Ambulatory quality measurement is hard. It’s often difficult to retrieve accurate, actionable data. Clinicians are reluctant to accept measurement. Federal and regional regulations are confusing and ever changing since every payor has a different spin on value based payment. EMR (or CHR!) vendors struggle to keep pace with changes.

Challenges or not, quality measurement is here to stay since quality is a big part of value-based care models. Quality programs seem to be immune to politics, and it’s best to assume they will be around for foreseeable future.

However, we think ambulatory quality represents a tremendous opportunity. A thoughtful, fast-moving organization can use quality measures as a lever to provide better care, improve the bottom line, and drive growth by marketing itself as a quality leader. It’s not easy, but there are substantial rewards for being a leader in quality.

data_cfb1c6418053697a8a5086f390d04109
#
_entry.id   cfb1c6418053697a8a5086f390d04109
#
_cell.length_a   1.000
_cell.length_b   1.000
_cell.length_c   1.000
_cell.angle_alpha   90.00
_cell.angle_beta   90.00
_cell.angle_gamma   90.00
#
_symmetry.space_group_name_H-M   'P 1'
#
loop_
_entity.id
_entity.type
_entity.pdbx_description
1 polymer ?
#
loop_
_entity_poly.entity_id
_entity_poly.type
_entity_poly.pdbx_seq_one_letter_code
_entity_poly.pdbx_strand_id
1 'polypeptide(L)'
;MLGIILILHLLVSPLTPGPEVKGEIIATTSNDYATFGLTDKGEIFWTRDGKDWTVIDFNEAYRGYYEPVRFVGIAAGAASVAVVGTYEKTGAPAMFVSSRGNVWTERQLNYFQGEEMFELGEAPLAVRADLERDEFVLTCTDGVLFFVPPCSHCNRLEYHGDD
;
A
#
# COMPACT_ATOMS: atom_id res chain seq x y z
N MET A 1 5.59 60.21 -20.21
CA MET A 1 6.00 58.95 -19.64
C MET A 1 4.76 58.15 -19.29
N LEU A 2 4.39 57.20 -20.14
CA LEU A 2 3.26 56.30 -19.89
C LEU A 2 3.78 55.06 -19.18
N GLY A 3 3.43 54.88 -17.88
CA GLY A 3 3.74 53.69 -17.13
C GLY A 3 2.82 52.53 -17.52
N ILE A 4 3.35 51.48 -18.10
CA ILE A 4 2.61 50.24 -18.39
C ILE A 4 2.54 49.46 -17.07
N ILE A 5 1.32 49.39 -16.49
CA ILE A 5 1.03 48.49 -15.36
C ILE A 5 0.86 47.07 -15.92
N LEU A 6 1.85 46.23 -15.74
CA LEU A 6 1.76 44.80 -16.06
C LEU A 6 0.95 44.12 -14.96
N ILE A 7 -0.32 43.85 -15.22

2. Don’t forget reputation
With public reporting of quality measures, it’s important to remember that quality performance is not just about assessing clinical performance and incentives. It’s now common for provider performance rates to be published by the federal government, commercial insurers, and 3rd party data products like HealthGrades or Angie’s List.

A huge percentage of patients start their search for a provider on the internet. Those quality rankings can make or break a new patient coming to your health system. It’s easy to lose sight of reputational impact among the other challenges of quality measures.